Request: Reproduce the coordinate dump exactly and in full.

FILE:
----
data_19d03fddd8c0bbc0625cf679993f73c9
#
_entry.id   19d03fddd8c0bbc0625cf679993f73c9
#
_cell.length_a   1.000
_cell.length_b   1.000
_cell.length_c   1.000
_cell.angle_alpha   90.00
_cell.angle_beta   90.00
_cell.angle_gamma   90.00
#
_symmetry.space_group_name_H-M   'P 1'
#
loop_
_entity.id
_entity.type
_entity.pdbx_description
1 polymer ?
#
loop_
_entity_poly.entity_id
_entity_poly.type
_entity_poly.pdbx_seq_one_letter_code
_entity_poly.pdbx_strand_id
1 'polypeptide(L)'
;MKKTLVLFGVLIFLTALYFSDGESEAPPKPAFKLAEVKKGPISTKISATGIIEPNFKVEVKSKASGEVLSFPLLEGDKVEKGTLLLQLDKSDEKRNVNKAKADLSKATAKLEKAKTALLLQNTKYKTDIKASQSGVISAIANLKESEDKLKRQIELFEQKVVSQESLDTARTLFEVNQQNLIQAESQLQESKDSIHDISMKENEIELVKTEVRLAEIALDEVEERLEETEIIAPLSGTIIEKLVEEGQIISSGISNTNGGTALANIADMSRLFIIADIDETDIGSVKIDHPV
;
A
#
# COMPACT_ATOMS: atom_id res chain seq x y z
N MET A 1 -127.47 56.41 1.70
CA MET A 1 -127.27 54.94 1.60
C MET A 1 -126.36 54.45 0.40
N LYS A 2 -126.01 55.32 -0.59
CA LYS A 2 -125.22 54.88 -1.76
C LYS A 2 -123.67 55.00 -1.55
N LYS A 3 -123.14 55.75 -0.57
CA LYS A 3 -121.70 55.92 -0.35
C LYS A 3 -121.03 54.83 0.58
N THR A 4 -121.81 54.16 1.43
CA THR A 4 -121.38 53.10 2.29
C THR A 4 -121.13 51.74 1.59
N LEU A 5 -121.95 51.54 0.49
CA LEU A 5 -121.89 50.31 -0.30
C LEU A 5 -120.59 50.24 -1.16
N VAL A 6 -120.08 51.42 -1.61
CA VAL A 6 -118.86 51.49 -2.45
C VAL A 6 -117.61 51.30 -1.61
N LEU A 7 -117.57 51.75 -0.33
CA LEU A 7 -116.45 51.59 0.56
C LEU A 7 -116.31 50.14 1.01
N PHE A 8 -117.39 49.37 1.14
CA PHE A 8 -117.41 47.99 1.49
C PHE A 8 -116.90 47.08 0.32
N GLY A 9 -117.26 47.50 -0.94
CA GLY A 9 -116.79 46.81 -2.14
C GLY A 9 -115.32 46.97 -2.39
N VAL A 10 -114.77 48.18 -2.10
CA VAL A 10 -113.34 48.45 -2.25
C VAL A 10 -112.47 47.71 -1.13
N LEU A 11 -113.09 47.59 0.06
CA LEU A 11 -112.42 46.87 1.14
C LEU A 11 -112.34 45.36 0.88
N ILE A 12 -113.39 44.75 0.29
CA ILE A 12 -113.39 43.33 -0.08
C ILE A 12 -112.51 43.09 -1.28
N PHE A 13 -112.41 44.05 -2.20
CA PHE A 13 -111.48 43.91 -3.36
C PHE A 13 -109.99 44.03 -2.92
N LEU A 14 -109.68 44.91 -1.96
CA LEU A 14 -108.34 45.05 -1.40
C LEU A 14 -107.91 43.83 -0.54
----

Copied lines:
data_19d03fddd8c0bbc0625cf679993f73c9
#
_entry.id   19d03fddd8c0bbc0625cf679993f73c9
#
_cell.length_a   1.000
_cell.length_b   1.000
_cell.length_c   1.000
_cell.angle_alpha   90.00
_cell.angle_beta   90.00
_cell.angle_gamma   90.00
#
_symmetry.space_group_name_H-M   'P 1'
#
loop_
_entity.id
_entity.type
_entity.pdbx_description
1 polymer ?
#
loop_
_entity_poly.entity_id
_entity_poly.type
_entity_poly.pdbx_seq_one_letter_code
_entity_poly.pdbx_strand_id
1 'polypeptide(L)'
;MKKTLVLFGVLIFLTALYFSDGESEAPPKPAFKLAEVKKGPISTKISATGIIEPNFKVEVKSKASGEVLSFPLLEGDKVEKGTLLLQLDKSDEKRNVNKAKADLSKATAKLEKAKTALLLQNTKYKTDIKASQSGVISAIANLKESEDKLKRQIELFEQKVVSQESLDTARTLFEVNQQNLIQAESQLQESKDSIHDISMKENEIELVKTEVRLAEIALDEVEERLEETEIIAPLSGTIIEKLVEEGQIISSGISNTNGGTALANIADMSRLFIIADIDETDIGSVKIDHPV
;
A
#
# COMPACT_ATOMS: atom_id res chain seq x y z
N MET A 1 -127.47 56.41 1.70
CA MET A 1 -127.27 54.94 1.60
C MET A 1 -126.36 54.45 0.40
N LYS A 2 -126.01 55.32 -0.59
CA LYS A 2 -125.22 54.88 -1.76
C LYS A 2 -123.67 55.00 -1.55
N LYS A 3 -123.14 55.75 -0.57
CA LYS A 3 -121.70 55.92 -0.35
C LYS A 3 -121.03 54.83 0.58
N THR A 4 -121.81 54.16 1.43
CA THR A 4 -121.38 53.10 2.29
C THR A 4 -121.13 51.74 1.59
N LEU A 5 -121.95 51.54 0.49
CA LEU A 5 -121.89 50.31 -0.30
C LEU A 5 -120.59 50.24 -1.16
N VAL A 6 -120.08 51.42 -1.61
CA VAL A 6 -118.86 51.49 -2.45
C VAL A 6 -117.61 51.30 -1.61
N LEU A 7 -117.57 51.75 -0.33
CA LEU A 7 -116.45 51.59 0.56
C LEU A 7 -116.31 50.14 1.01
N PHE A 8 -117.39 49.37 1.14
CA PHE A 8 -117.41 47.99 1.49
C PHE A 8 -116.90 47.08 0.32
N GLY A 9 -117.26 47.50 -0.94
CA GLY A 9 -116.79 46.81 -2.14
C GLY A 9 -115.32 46.97 -2.39
N VAL A 10 -114.77 48.18 -2.10
CA VAL A 10 -113.34 48.45 -2.25
C VAL A 10 -112.47 47.71 -1.13
N LEU A 11 -113.09 47.59 0.06
CA LEU A 11 -112.42 46.87 1.14
C LEU A 11 -112.34 45.36 0.88
N ILE A 12 -113.39 44.75 0.29
CA ILE A 12 -113.39 43.33 -0.08
C ILE A 12 -112.51 43.09 -1.28
N PHE A 13 -112.41 44.05 -2.20
CA PHE A 13 -111.48 43.91 -3.36
C PHE A 13 -109.99 44.03 -2.92
N LEU A 14 -109.68 44.91 -1.96
CA LEU A 14 -108.34 45.05 -1.40
C LEU A 14 -107.91 43.83 -0.54